Weinstein effect reaches far beyond U.S. borders
The sexual harassment and assault allegations against Harvey Weinstein that rocked Hollywood and sparked a flurry of allegations in other American industries, as well as the political arena, are reaching far beyond U.S. borders. Emboldened by women and men who have spoken up, the “Weinstein effect” is rippling across the globe.
Nearly half of the #metoo hashtags have come from outside the U.S., and decades-old accusations have led to the downfall of some countries’ most powerful men. Here’s a look at where the fallout has reverberated most strongly.
The government has been rocked by a series of harassment allegations that have led to one highlevel resignation — that of Defense Secretary Michael Fallon— and threatened the position of First Secretary of State Damian Green, a vital ally of Prime Minister Theresa May.
The accusations have come from parliamentary researchers, staff members and journalists. Some have said the political parties involved failed to take action and actively discouraged victims from going to police. Claims range from unwanted touching — a hand placed on a journalist’s knee, for example — to allegations of rape.
The floodgates opened this month when, during a TV panel discussion about the harassment in Hollywood, Channel 10 journalist Oshrat Kotler revealed that Israeli media mogul and International Olympic Committee member Alex Gilady had made an “indecent” proposal to her during a job interview 25 years ago. Haaretz columnist Neri Livneh then added that Gilady exposed himself to her during a 1999 business meeting at his home. Two other women later came forward saying Gilady had raped them.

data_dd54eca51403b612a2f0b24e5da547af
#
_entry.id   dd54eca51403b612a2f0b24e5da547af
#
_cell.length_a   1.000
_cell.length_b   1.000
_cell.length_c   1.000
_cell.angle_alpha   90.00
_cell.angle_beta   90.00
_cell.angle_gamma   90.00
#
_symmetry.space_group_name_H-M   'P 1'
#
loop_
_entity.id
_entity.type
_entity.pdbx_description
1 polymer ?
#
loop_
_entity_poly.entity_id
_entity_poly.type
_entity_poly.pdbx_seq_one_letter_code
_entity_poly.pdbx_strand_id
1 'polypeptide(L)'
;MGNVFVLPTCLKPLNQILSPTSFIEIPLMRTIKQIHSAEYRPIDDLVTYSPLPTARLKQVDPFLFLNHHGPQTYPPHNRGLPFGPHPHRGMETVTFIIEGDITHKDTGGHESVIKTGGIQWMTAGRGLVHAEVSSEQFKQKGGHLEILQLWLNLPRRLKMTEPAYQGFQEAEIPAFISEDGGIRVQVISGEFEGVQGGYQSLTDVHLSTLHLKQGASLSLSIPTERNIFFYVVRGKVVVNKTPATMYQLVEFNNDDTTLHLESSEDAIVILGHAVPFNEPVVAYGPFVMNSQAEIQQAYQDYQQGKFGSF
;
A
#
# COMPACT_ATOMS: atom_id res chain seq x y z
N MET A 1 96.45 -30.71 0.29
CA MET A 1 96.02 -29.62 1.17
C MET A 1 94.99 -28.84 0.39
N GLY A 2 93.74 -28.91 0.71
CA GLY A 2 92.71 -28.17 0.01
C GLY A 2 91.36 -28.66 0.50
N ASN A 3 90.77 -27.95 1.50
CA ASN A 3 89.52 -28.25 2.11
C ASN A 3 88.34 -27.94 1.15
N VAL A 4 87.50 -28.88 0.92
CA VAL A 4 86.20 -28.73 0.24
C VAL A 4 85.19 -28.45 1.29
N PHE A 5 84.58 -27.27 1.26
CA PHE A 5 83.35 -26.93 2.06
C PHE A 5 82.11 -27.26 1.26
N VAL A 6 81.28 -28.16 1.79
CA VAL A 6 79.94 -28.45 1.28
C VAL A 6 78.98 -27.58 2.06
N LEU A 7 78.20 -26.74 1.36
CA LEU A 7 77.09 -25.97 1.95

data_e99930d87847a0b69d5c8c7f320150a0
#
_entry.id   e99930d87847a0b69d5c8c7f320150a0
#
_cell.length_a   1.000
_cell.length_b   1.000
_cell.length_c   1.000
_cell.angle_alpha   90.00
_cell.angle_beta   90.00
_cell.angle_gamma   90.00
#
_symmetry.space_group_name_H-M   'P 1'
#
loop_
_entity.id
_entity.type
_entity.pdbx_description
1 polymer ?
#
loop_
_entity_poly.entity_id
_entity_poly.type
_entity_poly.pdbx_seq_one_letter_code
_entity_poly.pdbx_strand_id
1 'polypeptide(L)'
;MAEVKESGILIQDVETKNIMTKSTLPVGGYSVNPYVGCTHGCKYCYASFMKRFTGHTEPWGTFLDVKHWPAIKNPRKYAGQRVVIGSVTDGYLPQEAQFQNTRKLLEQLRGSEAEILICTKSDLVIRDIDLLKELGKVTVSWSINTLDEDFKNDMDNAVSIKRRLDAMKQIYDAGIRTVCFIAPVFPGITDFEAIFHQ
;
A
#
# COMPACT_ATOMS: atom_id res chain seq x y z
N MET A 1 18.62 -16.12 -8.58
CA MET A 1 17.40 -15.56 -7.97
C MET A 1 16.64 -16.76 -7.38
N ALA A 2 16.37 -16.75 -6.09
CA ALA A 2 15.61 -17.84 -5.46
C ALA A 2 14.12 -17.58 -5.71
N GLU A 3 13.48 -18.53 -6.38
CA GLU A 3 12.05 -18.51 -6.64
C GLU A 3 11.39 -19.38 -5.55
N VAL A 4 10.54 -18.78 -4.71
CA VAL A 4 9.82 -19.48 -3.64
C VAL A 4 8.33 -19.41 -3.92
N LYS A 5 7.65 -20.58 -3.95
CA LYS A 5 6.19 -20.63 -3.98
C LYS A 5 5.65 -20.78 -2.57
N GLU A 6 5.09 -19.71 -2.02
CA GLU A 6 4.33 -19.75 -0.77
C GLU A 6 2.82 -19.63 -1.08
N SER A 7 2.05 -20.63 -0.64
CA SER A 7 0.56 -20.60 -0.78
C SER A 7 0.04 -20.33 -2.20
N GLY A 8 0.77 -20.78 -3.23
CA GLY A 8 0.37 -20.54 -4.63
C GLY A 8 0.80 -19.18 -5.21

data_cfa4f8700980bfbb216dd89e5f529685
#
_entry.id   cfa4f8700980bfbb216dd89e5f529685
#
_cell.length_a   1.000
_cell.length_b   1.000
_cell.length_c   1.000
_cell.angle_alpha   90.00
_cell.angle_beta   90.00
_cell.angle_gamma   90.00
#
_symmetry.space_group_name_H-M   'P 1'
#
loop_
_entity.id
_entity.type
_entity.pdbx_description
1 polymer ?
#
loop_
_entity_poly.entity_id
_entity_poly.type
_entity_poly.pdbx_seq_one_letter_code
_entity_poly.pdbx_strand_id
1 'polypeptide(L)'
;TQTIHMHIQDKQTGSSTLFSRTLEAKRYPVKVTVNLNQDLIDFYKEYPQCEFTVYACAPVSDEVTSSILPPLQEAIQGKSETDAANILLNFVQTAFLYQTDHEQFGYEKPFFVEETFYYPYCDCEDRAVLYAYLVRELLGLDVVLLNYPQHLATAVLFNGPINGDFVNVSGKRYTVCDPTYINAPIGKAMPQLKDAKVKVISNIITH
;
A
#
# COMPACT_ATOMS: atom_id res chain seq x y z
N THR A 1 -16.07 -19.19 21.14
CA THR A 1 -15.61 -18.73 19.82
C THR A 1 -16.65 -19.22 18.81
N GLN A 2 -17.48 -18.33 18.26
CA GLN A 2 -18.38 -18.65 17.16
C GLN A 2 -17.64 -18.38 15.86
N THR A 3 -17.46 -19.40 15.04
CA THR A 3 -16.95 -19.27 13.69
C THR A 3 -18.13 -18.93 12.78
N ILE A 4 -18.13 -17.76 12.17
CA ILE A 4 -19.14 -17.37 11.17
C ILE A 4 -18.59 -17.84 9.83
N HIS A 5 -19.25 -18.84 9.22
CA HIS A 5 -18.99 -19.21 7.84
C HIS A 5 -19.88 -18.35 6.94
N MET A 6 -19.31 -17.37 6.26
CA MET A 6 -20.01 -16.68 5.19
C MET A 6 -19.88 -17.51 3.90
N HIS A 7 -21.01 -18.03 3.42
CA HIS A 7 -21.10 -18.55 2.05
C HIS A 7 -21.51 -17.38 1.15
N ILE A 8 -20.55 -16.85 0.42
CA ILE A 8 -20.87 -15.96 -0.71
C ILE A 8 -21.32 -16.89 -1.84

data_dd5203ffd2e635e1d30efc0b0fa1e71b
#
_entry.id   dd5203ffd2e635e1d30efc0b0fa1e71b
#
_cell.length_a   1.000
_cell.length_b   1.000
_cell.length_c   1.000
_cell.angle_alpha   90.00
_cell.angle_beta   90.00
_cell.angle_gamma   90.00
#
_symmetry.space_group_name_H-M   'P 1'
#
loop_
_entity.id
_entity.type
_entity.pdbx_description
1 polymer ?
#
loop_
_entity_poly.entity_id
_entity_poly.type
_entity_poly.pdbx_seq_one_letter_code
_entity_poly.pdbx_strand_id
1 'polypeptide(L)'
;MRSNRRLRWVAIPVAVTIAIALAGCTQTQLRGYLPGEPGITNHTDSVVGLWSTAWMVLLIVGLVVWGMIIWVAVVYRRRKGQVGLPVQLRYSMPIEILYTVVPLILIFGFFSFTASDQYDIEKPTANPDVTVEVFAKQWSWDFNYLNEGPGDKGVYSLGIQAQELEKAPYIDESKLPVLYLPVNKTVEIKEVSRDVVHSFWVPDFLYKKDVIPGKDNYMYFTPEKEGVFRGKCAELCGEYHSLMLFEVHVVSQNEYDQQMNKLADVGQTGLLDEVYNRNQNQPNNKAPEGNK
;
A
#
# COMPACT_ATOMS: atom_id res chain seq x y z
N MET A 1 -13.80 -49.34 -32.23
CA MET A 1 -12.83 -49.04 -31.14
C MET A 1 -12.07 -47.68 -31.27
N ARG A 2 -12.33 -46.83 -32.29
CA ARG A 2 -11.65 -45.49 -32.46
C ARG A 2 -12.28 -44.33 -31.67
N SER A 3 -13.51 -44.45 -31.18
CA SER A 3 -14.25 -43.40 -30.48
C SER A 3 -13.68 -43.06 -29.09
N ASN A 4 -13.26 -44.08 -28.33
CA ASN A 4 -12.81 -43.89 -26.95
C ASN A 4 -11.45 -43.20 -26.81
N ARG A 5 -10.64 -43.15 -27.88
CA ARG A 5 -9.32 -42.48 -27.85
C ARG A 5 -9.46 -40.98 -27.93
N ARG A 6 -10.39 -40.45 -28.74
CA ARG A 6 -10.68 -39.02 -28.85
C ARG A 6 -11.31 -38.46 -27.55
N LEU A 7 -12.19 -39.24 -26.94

Then veteran Israeli media personality Gabi Gazit addressed the allegations dismissively on his daily radio show, prompting Dana Weiss — another prominent local TV journalist — to accuse him of just such behavior.
Other women have also made claims against Haim Yavin, Israel’s most famous anchor, who is now retired.
Scandal has taken on new life with accusations by 10 women that an Italian television and film director, Fausto Brizzi, molested them. An investigative TV show reported initial accusations without naming the director last month, but a follow-up report Sunday named Brizzi. He has strenuously denied having non-consensual sex.
The Weinstein scandal has also drawn attention to Italian law, which requires that a victim of sexual assault report the crime within six months of the act.